The River’s Bend Sessions
Andrew and I decided our songwriting project needed its own home, so Andrew built something. It feels good to have given it a home. We just posted two new songs there. We wrote both of them in January, so they’ve been in progress for a long time.
You Never Knew Me
This one was at least 80% Andrew (the writing—the tracks are always about 95% Andrew). He wrote it on the last day of his two-week music focus. My memory of it is that I took our four-year-old down the street to his thirty-minute swimming lesson, dropped him off at a friend’s house (also just down the street), came home, and Andrew told me he’d written a song. Then he played me something that I thought was totally catchy and fully formed. I was excited because I liked the song a lot, and because he’d accomplished one of the things he’d set out to do during his time away from his regular work. I must point out here that although he wrote most of this song in an hour, it was on day ten of ten days he’d dedicated to thinking about and playing and writing music. This supports my theory (and I’m sure much research, which I don’t feel like looking up right now) about creativity. Sometimes it takes a long time to prepare the soil, and then when something grows it seems miraculous. But it’s not. He made the time and did the work.
When he played it for me, I liked the lyrical conceit (counting) even as I was surprised that he had chosen it (I hadn’t taken him for a formalist). The rhyme scheme was strict, which is something I like about songwriting—in choosing the original rhyme, the lyricist then limits the menu considerably. This can be both frustrating and an incredible relief for a writer who normally writes novels, which I both love and hate because anything can happen. There is no rhyme scheme to lean on. The more I’ve learned about structuring novels the better I’ve become at writing them.
By the time I got home, the song was musically all there. For lyrics, he’d written a chorus, the first verse, and the bridge. He was clear about what he wanted from me: one more verse (“It’s a pop song,” he said, “so it’s mostly chorus.”) and he wanted the choruses to shift. Also, I think, he needed a little help copyediting the chorus. No problem on the copyediting. But it was a little tricky to jump in on a song that was so close to done. I felt like I was catching up. I asked him if he wanted to stick with the counting device. He thought it might get too cute if it continued, but I thought once it started it needed to go for at least three counts (three is a magic number in fiction, at least). We agreed that we would need to subvert the expectation that the counting would continue at some point, though. I didn’t understand right away that there was an internal rhyme in the middle line of each verse, and at first I tried writing without it. Andrew asked me to go back. I ran upstairs and came up with some ideas. As I recall, we figured something out pretty quickly.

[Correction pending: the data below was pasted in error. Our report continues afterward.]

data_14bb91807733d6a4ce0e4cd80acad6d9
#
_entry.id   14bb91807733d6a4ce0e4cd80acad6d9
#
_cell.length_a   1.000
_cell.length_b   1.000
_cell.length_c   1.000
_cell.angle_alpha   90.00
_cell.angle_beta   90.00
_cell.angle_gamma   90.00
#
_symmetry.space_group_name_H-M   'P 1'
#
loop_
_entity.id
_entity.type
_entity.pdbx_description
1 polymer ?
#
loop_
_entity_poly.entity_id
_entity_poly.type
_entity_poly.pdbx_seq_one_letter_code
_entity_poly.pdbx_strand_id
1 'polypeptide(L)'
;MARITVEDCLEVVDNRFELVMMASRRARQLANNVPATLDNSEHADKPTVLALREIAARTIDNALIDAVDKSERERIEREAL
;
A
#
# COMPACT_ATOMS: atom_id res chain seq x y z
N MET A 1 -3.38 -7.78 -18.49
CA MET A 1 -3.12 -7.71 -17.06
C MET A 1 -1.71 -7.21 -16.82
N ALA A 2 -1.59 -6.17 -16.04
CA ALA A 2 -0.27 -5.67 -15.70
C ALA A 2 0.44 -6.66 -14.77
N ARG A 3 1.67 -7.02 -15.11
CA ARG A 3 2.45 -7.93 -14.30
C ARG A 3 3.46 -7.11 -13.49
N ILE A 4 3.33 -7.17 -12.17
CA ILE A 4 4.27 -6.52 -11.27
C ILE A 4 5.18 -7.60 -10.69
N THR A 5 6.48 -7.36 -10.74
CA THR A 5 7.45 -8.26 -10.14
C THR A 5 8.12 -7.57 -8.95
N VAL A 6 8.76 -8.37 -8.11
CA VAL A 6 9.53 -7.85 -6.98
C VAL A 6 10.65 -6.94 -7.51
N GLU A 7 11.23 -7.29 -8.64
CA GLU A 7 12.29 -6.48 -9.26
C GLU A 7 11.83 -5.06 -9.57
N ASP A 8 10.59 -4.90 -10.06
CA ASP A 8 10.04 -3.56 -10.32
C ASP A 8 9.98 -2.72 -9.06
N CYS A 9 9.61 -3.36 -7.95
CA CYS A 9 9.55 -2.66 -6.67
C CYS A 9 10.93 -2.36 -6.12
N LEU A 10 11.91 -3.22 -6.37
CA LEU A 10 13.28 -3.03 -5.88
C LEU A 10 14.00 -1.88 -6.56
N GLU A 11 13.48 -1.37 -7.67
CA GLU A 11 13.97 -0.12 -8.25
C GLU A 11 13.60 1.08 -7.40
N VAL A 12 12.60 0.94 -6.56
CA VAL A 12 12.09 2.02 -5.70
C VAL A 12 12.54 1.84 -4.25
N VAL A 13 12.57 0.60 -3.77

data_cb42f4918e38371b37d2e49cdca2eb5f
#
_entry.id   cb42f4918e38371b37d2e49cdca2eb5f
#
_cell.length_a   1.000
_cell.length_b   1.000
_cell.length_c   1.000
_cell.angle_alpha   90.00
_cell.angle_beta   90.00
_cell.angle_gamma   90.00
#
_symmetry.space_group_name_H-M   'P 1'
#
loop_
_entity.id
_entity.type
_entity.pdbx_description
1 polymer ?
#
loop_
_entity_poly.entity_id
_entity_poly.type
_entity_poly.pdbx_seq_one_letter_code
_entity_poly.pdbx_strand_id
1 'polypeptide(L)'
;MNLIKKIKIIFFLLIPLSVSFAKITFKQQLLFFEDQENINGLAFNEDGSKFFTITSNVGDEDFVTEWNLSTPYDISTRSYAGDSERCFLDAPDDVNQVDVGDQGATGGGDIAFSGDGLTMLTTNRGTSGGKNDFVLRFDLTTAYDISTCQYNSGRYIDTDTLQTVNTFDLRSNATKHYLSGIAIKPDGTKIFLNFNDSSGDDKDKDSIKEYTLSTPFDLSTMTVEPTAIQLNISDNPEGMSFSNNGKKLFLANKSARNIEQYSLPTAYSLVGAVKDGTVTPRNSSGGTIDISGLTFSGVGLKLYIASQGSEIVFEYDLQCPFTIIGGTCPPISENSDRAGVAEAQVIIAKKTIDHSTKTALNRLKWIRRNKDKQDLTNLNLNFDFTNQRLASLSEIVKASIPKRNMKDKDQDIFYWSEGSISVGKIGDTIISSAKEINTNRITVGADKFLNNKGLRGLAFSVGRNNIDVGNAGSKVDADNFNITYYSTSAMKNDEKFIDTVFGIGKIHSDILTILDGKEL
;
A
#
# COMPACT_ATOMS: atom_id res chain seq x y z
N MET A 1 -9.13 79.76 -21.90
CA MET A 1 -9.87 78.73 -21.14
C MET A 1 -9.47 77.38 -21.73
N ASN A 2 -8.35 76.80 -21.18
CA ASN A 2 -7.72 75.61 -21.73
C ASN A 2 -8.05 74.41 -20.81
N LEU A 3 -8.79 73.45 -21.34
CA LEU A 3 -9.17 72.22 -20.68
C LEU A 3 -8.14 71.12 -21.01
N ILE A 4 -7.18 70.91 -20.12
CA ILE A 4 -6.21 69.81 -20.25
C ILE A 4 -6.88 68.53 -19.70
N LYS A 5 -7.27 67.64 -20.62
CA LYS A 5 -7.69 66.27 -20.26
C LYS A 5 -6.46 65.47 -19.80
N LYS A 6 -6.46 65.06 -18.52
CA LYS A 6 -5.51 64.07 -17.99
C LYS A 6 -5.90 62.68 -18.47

With a rhyme scheme this simple I felt it was important to use some half-rhymes so it wouldn’t feel too sing-songy. I am really happy with the last one, which ends the counting device but keeps the idea: “I count backwards in my mind/as if I could rewind/and take back all the years I tried to make you mine.” I have a few lines in various songs that make me squirm, but I know this one is solid. Because it’s a simple, catchy pop song and the chorus is repeated a lot, I like that the verses shift. The singer makes progress in his thinking, so that by the end, instead of “You never knew me at all,” it’s “You’ll never know me at all.”
Andrew worked on this track for a long time, trying to fit all the pieces together. (He’s written more about his writing and recording progress for both songs on his blog.) He wanted it to have tons of harmonies from the get go. It was fun to record them, though I had some rough moments. This song reminds me a bit, in spirit at least, of Fastball’s 1998 hit, “Out of My Head,” a song Andrew was very fond of. He’s also more than very fond of the Beatles, especially McCartney, and I think you can hear that here.